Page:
In the late 2000s, Montgomery County, once a mostly rural area, was one of the fastest growing areas in the nation. And like many such changing counties around the United States, the availability of affordable housing presented a challenge.
Mobile homes damaged by the winds and rain of Hurricane Ike in 2008, resulted in new homes for 54 residents of Montgomery County, Texas. Little did they know just how much that hurricane would change their lives.
That didn’t deter Dr. Joanne Ducharme, director of Montgomery County Community Development, from seeking a unique solution for those in need after Hurricane Ike. Securing federal funding for low-to moderate-income residents, Dr. Ducharme worked to narrow down the proposals for construction. Once completed she gathered applications for assistance.
“We prioritized our housing assistance for the elderly and ill,” Ducharme said. “And, we needed to house them quickly and efficiently.” These residents also had to own the land where their damaged structure sat.
And, there was another requirement. They had to build stronger and safer homes to better withstand or mitigate the effects of subsequent storms.
Though Montgomery County sits about 40 miles north of downtown Houston, it’s not unusual for wind and rain events that hit Houston to also pummel this largely rural area to its north. Also, the east and west forks of the San Jacinto River wind through Montgomery County, creating a watershed that exacerbates flooding.
Developing and implementing a solution, the county met the challenges of time, logistics efficiency, and storm mitigation.
Modular units, built to the appropriate housing code at a factory in Fort Worth, Texas, replaced the demolished structures and placed on new slabs.
“In this way, the house was under construction in Fort Worth while the demo and foundation work were underway on site,” Ducharme said. “Families were generally displaced from their property four to five weeks [during the process]. Most were able to stay with relatives for that amount of time but would not have been able to do so for months on end.”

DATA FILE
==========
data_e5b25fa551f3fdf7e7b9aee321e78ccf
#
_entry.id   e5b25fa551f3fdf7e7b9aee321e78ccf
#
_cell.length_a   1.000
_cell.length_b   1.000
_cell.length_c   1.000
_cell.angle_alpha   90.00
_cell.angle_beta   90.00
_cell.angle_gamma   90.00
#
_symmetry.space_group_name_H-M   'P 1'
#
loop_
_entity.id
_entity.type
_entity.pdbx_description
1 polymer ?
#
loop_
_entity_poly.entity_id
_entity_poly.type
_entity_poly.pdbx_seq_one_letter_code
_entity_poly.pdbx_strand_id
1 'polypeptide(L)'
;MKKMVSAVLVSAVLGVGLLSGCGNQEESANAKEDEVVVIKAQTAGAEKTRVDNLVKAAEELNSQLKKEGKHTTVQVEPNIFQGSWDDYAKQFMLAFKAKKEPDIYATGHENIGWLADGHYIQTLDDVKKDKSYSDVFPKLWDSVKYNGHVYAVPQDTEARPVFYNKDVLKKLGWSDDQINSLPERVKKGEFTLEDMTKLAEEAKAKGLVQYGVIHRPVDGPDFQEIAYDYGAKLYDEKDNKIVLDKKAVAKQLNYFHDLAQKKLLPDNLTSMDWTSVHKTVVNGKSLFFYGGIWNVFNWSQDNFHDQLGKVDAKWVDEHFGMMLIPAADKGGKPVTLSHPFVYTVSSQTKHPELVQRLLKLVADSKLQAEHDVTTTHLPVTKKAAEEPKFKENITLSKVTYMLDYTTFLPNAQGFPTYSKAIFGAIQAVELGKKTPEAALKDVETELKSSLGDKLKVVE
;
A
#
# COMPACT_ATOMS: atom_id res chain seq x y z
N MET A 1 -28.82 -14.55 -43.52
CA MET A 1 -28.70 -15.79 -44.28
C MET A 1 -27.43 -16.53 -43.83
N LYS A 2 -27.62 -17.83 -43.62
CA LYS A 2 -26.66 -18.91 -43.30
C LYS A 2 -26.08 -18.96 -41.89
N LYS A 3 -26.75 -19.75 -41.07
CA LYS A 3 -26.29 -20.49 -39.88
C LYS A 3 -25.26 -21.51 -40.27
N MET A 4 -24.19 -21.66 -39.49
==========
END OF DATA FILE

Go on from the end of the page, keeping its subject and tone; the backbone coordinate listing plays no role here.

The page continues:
Because they owned their land, other arrangements could be made so individuals and families were not away long.
“We placed pods on site to store belongings. In some cases, some owners were able to stay on the old property while we constructed an alternate location on their land, at a higher elevation,” Ducharme explained. “The cost savings were enormous and enabled us to replace more houses.” After the family settled into their new home, the county removed the pods.
Built to withstand 120 mph winds, the two- three- or four-bedroom modular units, arrived in two pieces from the factory. Constructed with strong, cement infused HardiPlank fiber siding and the homes feature a homey cottage look with a six-foot wide porch of treated wood.
Specifications called for a long list of other items to strengthen or mitigate the structures: engineered roof trusses with spacing at 24 inches on-center, i.e., wall studs installed at the center of one frame member to the center of the next; hurricane clips to reinforce roof stability in high winds, insulated doors, durable vinyl flooring, a 4/12 roof pitch—a roof that rises four inches in height for every 12inches — and water shut-off valves.
“We didn’t want to replace a mobile home with another mobile home,” said Autumn Edge, senior case manager for Montgomery County Community Development. “And, we wanted to harden the housing stock … to take the weather factor out.”
Part of that hardening or mitigation included elevations.
“Nearly every home was elevated approximately the same height, exceeding the county base flood elevation requirements by about 2 ft.,” Edge said. The modular structures, built on concrete beams, offered the residents protection in bad weather. Elevated 8-10 feet on wood piers, two homes are in particularly flood-prone areas.
Edge said residents were able to select interior and exterior colors, carpeting and some style accents — something they had never been able to do at any time in their lives. From signing the application to completing each home, residents could expect a wait from three to five months before moving into their new, dream-come-true homes.
Not a long wait considering the tests of time and weather the structures have been through since construction. The last one was built in 2012 and all have stood up well through “the Memorial Day 2015 flood, Hurricane Harvey (2017), and Tropical Storm Imelda 2019,” Ducharme recounted.
Part of the mission of Montgomery County Community Development is to develop decent housing and a suitable living environment with the use of innovation to improve people’s lives, build hopes and strengthen the community.
- Know your risk, whether it is high winds or flooding, learn more about your flood risk:
- FEMA’s National Flood Insurance Program website
- Information about FEMA’s Flood Maps
- Taking steps when repairing or rebuilding, can make all the difference in the next weather event: Wind Retrofit Guide for Residential Buildings
- Hurricane Mitigation Property Retrofitting
- FEMA Building Science Resources to Assist with Reconstruction after a Hurricane